The first thing that grabs your attention on Shield Your Eyes’ third full length Theme From Kindness is that it sounds as though the band recorded in someone’s living room, which, sure enough… they did. The London based trio worked in your typical studio environment on their first two releases, but had a simple concept this time around, they wrote the songs in their living room… so that’s where they recorded them. Without even mentioning the actual music, the recording technique alone is going to split listeners from the start thanks to its raw and fuzzy production job, totally void of studio gloss. That being said, the trio absolutely makes their environment work for them, providing a rough around the edges sound much like the aural equivalent of chewing on a mouthful of glass… in a good way. Shield Your Eyes music is a complex breed of artistic and furious math rock, post-hardcore, and emotionally bare indie rock. Similar to The Jesus Lizard, Fugazi, Shellac, and Cap’n Jazz before them, their sound is full of discordant melodies, chaotic rhythms, and blaring intensity that is uncommon to the lo-fi treatment. The charm of their blisteringly non-pretentious technicality combined with the simplistic one mic recording is most unusual within the genre, but the album’s muddy brutality shines without the need to shimmer. The intricacies of their playing are never clouded in the process, offering a sonic clarity similar to standing front and center at your favorite grimy basement show. While some may consider their noise to be experimental, the patient listener will discover Theme From Kindness is rife with finely constructed songs at its core. For all those still interested in this atonal juggernaut, though sometimes difficult, the payoff is exceptionally great.
The album opens with “I Took My Lead From You and Your Kindness,” an assortment of sounds pieced together from what sounds like guitars, synths, mandolin, harmonica, and perhaps a cat meowing. While this track doesn’t really set the tone for what’s ahead, it leads nicely into the first real taste of the record “Pneulope”. The frantic burst of energy is immediate, roaring in unapologetic flashes of finger tapped guitars and the type of rhythms that are known to cause involuntary convulsions. The band push and pull the listener into their jagged madness before the gang styled vocals give way to the raspy untamed shouts of Stef Ketteringham. “Baby You Made a KX250 Out of Me” leaps into action directly from the start with an easy going groove that is slowly pummeled by Henri Grimes explosive drum fills storming in and out of the song with a complex progressive blues structure. Ketteringham’s vocal yelp is sparse and raw, but more than anything, his voice is honest. There’s no fancy studio wizardry in use here, just the honest bark and bite of his scratchy vocal chords. The song slinks along at a leisure pace led by Nick Baven’s bass, frequently erupting without notice into a sublime ruckus. Jolting back into a panic, “Robinson Crusoe” screeches and wails with high frequency guitar tones and manic time signature shifts that may cause dizziness to your average radio-friendly user.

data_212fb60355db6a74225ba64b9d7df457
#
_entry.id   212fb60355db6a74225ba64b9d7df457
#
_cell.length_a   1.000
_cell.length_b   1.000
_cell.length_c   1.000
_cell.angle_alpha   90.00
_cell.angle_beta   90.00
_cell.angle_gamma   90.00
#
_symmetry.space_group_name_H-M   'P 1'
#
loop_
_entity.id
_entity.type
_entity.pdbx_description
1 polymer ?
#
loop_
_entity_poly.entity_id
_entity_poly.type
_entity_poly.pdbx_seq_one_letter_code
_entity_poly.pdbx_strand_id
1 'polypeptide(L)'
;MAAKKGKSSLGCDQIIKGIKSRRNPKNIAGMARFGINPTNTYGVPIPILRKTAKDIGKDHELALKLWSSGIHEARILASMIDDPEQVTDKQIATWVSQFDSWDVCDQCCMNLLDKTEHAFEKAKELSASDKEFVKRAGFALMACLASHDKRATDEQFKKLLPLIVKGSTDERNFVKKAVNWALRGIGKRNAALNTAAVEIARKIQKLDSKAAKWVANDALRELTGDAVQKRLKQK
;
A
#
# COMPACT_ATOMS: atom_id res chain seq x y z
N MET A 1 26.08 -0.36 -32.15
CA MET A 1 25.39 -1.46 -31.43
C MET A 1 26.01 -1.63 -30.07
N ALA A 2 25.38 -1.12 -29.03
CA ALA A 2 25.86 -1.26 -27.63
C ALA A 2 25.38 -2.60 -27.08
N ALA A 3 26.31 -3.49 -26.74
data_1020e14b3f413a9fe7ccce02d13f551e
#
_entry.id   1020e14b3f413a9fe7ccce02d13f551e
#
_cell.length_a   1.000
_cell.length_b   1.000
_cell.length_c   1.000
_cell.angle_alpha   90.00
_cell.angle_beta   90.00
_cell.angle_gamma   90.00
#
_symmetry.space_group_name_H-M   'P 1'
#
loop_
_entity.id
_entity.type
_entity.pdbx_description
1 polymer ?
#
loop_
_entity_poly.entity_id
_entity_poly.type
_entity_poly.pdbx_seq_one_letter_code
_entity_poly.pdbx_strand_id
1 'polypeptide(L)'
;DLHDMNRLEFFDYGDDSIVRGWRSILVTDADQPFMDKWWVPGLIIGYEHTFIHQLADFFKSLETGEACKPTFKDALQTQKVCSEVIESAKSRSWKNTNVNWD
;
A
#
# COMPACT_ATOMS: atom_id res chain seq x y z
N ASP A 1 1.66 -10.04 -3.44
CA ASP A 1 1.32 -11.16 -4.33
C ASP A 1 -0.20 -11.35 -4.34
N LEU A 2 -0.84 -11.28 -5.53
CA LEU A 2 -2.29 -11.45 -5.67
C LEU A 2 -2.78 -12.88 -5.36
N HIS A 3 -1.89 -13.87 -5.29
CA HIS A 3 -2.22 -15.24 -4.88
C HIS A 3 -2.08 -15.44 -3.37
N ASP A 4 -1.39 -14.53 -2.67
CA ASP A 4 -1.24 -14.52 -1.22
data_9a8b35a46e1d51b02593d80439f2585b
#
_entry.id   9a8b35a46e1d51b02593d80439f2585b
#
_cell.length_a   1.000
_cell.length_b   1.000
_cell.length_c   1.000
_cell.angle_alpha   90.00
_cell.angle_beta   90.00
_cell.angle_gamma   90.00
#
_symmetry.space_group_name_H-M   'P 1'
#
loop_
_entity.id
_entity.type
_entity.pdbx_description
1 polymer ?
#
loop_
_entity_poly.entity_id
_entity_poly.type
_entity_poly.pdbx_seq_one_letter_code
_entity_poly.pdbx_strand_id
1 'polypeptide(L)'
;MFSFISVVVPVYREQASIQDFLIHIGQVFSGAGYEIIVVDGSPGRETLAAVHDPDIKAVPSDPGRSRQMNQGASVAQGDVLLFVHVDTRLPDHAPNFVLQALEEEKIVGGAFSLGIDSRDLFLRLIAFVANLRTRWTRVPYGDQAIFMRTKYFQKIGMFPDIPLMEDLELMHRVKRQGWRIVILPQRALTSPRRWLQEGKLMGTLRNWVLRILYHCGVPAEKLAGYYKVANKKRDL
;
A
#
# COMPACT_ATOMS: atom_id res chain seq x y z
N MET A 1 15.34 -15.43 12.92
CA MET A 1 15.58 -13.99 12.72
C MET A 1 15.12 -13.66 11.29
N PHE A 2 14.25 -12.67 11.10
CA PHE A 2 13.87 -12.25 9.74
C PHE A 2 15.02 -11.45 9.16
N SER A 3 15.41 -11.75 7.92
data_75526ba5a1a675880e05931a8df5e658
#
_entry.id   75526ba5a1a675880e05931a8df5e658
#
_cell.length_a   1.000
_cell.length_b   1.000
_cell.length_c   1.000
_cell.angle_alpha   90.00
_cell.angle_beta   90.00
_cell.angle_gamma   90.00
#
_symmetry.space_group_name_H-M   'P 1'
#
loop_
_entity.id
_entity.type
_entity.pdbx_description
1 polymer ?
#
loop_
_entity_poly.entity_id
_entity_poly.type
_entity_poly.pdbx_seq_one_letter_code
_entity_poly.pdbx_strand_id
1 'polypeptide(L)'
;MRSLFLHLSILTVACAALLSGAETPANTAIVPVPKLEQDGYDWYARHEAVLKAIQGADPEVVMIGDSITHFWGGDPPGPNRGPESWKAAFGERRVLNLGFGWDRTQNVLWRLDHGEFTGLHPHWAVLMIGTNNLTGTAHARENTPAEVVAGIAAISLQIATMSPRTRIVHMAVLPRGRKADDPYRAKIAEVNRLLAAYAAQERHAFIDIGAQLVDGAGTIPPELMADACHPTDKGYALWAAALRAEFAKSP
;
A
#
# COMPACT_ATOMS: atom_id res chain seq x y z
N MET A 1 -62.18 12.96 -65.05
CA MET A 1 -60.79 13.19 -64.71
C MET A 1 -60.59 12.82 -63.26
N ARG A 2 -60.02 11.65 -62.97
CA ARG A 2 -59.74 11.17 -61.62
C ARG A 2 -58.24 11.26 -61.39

The multi faceted Shield Your Eyes take a break from the musical anarchy on “Aves,” an acoustic track with beautifully strained vocals and dazzling finger picked guitars. The melody is catchy and sincere as the band double the vocals during the yearning hook. The abrasive nature of Theme From Kindness returns on “Olivers Wharf,” a song built of polyrhythmic twists and turns that moves from one place to another in the blink of an eye. The song blasts into a hyperactive blues riff from Ketteringham while the rhythm pulsates in a fury of Grimes’ crashing cymbals. “Too Little Has Been Good For The Soul” and “Ultra Serfs” are clear structured songs with anthemic vocals that soar as the intensity builds into the wild instrumental hooks of the former and simplistic and memorable melodies on the latter. While the band push the envelope of pop structure to its breaking point by rarely ever repeating riffs, they make use of infectious refrains here while still challenging listeners.
If these songs are too restrained for you, “I Don’t Know How You Do The Things You Do” is a massively expansive assault on the ears at nearly nine minutes in length that is seemingly devoid of structure upon first listen, spiraling in and out of tension exhausted waves for an exceptionally long time. Album closer “Drawn To Water” brings the record full circle with rattling acoustic guitars and fuzzy mandolin reprising its role from the opener in a relatively more structured approach. After about three minutes of noise and destruction, the smoke abruptly clears into a bluesy jam that leads the album out with a delicate groove like the sunshine after the storm. This is the record your neighbors will ask you to turn down, and for that we thank Shield Your Eyes for creating a no-holds-barred prizefighter of an album. Demanding to be listened to over and over again, each play leads to new discoveries and an infinitely growing admiration for their smattering of chaotic noise. My friend Devin said it best, "people need to know it's ok for music to be dirty and bands can hit wrong notes, and that's alright." It sure as hell is.
"Too Little Has Been Good for the Soul":
Shield Your Eyes - Too Little Has Been Good For The Soul by Function Records
"Pneulope/Baby You Made a KX250 Out of Me (Live)":